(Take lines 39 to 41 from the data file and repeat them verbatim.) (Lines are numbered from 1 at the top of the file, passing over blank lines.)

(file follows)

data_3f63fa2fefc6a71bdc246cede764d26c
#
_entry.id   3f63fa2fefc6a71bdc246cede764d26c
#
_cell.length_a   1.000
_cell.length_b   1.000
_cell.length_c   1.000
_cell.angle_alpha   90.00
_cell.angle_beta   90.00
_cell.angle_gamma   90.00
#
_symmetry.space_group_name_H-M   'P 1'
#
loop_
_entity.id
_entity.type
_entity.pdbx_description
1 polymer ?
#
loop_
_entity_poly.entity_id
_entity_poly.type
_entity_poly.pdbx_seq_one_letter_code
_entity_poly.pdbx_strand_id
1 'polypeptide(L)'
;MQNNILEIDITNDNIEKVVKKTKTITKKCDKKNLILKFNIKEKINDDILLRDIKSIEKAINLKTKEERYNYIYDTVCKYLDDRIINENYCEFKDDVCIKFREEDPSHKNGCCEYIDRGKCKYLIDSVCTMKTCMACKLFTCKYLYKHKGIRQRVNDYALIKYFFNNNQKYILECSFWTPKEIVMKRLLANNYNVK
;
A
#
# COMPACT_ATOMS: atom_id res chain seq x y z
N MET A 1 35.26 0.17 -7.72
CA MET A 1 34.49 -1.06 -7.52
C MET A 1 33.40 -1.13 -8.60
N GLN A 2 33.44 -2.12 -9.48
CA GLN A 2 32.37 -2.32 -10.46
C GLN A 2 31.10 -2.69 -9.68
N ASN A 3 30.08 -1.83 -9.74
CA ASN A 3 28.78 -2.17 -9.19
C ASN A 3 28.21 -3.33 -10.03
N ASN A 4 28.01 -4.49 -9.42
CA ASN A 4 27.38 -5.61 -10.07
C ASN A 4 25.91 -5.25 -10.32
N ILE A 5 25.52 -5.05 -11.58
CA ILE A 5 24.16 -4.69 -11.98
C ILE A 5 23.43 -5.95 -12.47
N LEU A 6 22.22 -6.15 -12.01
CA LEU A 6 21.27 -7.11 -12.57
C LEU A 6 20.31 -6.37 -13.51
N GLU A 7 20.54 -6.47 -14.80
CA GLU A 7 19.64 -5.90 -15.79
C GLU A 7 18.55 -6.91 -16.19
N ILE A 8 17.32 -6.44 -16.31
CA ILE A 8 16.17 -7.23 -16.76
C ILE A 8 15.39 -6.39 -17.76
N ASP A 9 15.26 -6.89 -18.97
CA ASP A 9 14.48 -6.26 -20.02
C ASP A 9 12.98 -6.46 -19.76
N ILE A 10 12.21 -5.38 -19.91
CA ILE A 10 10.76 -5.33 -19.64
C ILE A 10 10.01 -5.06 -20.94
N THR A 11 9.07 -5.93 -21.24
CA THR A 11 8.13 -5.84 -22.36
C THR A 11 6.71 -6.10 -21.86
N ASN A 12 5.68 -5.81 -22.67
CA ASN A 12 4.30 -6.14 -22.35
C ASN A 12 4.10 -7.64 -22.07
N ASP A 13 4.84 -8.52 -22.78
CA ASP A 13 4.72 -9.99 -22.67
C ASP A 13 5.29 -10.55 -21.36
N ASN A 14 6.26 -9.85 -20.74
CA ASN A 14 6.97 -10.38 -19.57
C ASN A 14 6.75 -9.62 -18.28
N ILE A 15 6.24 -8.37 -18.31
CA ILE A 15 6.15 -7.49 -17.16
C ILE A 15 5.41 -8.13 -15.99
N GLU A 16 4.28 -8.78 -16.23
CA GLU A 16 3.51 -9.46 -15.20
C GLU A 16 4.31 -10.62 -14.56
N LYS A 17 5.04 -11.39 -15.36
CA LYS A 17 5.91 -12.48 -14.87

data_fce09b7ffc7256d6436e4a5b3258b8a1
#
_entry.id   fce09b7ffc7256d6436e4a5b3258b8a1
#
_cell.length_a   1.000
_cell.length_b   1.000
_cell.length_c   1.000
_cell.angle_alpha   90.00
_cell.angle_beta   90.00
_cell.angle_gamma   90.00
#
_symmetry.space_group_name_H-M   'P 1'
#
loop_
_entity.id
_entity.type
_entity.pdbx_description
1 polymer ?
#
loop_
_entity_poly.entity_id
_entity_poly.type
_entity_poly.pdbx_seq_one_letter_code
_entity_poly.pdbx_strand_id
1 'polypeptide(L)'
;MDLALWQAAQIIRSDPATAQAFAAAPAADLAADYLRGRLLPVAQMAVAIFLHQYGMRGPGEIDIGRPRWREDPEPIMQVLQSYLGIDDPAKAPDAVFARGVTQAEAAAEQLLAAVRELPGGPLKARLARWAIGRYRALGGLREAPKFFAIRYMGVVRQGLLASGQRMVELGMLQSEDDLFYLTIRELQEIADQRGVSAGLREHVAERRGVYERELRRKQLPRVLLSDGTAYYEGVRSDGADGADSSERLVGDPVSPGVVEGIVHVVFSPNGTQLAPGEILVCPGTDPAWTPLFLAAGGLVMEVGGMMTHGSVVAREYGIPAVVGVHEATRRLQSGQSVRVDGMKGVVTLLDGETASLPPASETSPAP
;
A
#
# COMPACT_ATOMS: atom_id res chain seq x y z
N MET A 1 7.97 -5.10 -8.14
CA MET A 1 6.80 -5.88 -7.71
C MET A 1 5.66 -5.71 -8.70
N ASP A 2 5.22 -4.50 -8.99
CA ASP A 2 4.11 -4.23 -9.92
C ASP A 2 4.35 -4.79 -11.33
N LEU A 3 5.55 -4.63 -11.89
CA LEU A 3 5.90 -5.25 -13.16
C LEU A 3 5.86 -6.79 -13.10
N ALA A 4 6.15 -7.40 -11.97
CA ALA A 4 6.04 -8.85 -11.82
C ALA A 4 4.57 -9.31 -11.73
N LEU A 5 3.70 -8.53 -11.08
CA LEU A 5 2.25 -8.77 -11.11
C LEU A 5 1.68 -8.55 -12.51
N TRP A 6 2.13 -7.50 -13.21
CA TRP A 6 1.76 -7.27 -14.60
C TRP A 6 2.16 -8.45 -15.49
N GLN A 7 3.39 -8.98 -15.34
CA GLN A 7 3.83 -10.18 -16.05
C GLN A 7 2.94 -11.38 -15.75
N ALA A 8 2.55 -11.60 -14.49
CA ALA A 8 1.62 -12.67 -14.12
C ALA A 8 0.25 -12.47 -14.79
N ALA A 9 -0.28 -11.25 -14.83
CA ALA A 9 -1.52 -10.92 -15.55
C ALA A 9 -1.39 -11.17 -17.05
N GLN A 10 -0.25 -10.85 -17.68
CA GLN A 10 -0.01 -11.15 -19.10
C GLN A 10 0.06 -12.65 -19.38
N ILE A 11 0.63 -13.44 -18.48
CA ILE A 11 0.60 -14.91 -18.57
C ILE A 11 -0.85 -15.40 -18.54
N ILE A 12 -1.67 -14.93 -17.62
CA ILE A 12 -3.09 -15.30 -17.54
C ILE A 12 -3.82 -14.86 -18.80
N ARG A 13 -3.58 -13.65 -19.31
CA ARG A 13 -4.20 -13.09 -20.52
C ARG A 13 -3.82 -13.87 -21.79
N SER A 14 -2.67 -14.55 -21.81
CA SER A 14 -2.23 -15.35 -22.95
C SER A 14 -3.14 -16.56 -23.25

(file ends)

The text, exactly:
C ASN A 3 28.21 -3.33 -10.03
N ASN A 4 28.01 -4.49 -9.42
CA ASN A 4 27.38 -5.61 -10.07